By Dr. Leonard Perry, Extension Professor
Dr. Vern Grubinger, Extension Associate Professor
University of Vermont
With our short growing season in Vermont, we have a limited amount of time in which to do a lot of gardening. But the good news is that just about everything that needs doing in the garden can be done in June.
But because the gardening season is so short, we need to keep the garden growing as vigorously as possible. This means keeping it well weeded and well watered.
Mulching also helps keep weeds down and much-needed moisture in the soil. You can use organic mulches such as straw, weed-free hay, grass clippings, shredded leaves, or bark, or synthetics such as black plastic or ground cover mats.
Wait until the soil has warmed up--in most years that's early June--before applying most of these mulches because they insulate the soil. However, as plastics help warm the soil, they should be applied earlier.
Be sure to remove weeds and thoroughly water the soil if necessary before mulching. Don't use plastic and synthetic materials around perennials as it keeps them from their natural spreading.
Thin carrots, beets, and flowers when still small to provide good air circulation between plants. This helps avoid competition and prevents or reduces incidence of foliar diseases. Be vigilant about pest control. 'Scout' young crops for the arrival of pests by closely examining plants every few days.
Combat early season pests like cutworms with cardboard collars placed around tender transplants. A thick layer of straw mulch around potatoes can deter Colorado potato beetles. Put a floating row cover such as "Remay" over transplants to keep cucumber beetles off cucumbers and squash.
On cauliflower, broccoli, and other cole crops, the imported cabbage worm is another garden pest common in June. At the very first sign of small holes, inspect the leaves of your broccoli, cauliflower, cabbage, Brussels sprouts, kale, and mustard plants carefully for tiny caterpillars, then spray all the leaf surfaces with Bacillus Thuringiensis (B.T.), a biological insecticide available at all garden centers.
A different kind of B.T. can be used to control the smallest larvae of Colorado potato beetles. Keep an eye out for the tiny orange "slugs" and nail them early with this very safe, biological insecticide.
Fertilize roses this month using a cup of 5-10-5 or similar organic fertilizer per plant. Mulch with three to four inches of bark mulch around the base of each plant. Water well and often.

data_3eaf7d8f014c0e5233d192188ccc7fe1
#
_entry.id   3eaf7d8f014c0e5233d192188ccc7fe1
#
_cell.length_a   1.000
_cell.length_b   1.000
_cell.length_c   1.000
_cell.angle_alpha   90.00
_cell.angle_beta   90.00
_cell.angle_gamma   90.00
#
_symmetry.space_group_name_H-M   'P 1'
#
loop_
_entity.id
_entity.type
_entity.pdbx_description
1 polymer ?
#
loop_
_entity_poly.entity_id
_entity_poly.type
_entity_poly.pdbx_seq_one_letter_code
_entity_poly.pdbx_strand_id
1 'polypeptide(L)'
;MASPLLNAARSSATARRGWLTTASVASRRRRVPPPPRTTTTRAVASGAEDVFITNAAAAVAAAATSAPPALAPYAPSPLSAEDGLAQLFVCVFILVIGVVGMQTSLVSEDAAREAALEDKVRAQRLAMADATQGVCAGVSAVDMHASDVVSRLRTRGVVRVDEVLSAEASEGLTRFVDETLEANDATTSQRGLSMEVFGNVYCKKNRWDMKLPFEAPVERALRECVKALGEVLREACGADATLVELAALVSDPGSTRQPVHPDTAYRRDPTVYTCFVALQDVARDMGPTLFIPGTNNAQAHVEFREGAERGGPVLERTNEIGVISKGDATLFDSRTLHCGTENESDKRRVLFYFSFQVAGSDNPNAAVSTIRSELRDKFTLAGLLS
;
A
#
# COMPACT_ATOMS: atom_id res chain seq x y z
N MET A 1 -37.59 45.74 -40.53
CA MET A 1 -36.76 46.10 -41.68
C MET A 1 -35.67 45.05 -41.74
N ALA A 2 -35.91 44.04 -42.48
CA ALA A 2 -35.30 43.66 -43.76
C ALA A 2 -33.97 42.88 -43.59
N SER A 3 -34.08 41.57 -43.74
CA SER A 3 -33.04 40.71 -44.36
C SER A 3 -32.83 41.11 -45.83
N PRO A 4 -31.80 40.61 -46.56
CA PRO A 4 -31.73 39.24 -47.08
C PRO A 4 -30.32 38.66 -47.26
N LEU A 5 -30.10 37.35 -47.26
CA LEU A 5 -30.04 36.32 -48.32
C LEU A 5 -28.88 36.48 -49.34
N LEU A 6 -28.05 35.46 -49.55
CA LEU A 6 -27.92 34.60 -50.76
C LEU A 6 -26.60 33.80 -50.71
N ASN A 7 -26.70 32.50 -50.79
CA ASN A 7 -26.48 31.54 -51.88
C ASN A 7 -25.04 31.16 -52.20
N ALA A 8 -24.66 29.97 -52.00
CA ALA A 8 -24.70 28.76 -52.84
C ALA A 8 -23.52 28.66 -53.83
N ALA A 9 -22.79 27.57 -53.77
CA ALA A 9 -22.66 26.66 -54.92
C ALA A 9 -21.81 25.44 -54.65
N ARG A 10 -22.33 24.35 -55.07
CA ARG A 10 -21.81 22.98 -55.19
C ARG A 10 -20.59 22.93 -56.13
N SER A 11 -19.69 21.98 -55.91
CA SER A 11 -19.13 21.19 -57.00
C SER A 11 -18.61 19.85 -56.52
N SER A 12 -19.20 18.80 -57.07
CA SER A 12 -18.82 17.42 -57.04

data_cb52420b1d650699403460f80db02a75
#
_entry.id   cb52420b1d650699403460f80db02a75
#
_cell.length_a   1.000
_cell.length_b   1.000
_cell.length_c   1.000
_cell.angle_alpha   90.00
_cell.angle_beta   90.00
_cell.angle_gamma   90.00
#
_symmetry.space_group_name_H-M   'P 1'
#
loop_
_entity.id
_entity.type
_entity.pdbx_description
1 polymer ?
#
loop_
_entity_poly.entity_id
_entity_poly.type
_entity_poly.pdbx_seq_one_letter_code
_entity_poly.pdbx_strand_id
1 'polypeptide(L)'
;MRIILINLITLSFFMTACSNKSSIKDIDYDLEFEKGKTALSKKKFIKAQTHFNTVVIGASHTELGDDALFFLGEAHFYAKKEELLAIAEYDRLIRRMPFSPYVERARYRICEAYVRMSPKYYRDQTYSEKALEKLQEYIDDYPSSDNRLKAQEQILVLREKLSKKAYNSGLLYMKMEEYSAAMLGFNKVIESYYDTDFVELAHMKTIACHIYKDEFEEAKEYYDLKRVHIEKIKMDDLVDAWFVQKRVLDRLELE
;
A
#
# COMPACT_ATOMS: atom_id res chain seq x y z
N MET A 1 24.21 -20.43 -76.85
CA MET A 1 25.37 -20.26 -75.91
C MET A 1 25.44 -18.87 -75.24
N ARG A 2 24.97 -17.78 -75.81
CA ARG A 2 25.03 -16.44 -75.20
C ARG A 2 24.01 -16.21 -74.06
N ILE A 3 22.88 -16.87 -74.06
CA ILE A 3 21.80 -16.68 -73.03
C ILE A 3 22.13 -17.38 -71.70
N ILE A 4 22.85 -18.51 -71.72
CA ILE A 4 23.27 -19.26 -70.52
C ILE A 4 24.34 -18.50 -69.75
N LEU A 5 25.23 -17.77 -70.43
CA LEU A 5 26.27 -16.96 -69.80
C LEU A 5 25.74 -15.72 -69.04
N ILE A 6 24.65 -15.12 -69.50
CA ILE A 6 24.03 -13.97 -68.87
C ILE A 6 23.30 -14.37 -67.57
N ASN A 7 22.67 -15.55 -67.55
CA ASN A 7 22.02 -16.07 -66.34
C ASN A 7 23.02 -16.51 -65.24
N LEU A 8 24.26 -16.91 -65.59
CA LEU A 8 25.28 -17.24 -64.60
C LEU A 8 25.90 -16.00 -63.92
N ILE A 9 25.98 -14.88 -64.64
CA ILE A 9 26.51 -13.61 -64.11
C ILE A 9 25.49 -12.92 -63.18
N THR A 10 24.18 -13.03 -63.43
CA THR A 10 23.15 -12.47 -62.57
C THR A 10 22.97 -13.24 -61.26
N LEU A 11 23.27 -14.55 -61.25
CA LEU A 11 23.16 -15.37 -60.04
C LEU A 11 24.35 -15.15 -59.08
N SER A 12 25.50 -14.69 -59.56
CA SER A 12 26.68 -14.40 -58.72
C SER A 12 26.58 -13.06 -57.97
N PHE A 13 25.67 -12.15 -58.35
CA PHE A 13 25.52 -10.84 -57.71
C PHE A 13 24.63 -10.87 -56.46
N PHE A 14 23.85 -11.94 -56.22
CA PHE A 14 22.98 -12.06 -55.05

Shrubs and perennial plants also should be fertilized now. An application of 10 to 30 pounds of 10-10-10, or similar all-purpose blend, per 1,000 square feet of border can be used as a general guide. Or even better, add fertilizer according to your soil test results. Complete organic fertilizers often are sufficient, and many are slow release so you don't need to reapply them later in the season.
Don't be alarmed if your fruit trees seem to be dropping a lot of their fruit. This is nature's way of thinning out the crop although in some cases it is the work of plum curculio, which is active laying eggs in developing fruit in late May and early June, often leaving a moon-shaped scar.
If you don't have this pest, or controlled it with timely insecticide application, further thinning may be needed. As a rule, thin clusters of apples to one fruit each, so remaining fruit is spaced about six to eight inches apart on the branch. Thin pears to about five inches apart, plums to six inches.
June is the time to plant tuberous begonias, dahlias, and gladioli. If you have shady spots to fill, try hostas with their large, colorful leaves. Siberian irises, which don't mind "wet feet," are suitable for wet areas.
Mow your lawn frequently, and sharpen your mower blade often to help prevent diseases later in the season. Allowing your grass to grow to five or more inches between mowings only increases the risk of shock to the grass when it is cut and takes it longer to recover, especially during dry periods.
Cut the grass high, not short, to help it withstand drought and capture sunlight for energy and best growth. If you decide to apply a lawn fertilizer, keep in mind that those containing weed killers should not be used near trees. When watering, water well and deeply (equivalent to one inch of rain) or not at all.
Remember your Dad this Father's Day (June 17) with a living tribute--a tree or shrub planted in his honor. Work with the experts at your local nursery to determine what species are most suitable for the site you have selected.
No room for a tree? Then why not give Dad a gift certificate for his favorite garden center, or offer to help him plant his garden.
Other activities for June: go strawberry picking, buy a rain gauge, sow seeds for foxglove and other biennials for bloom next year.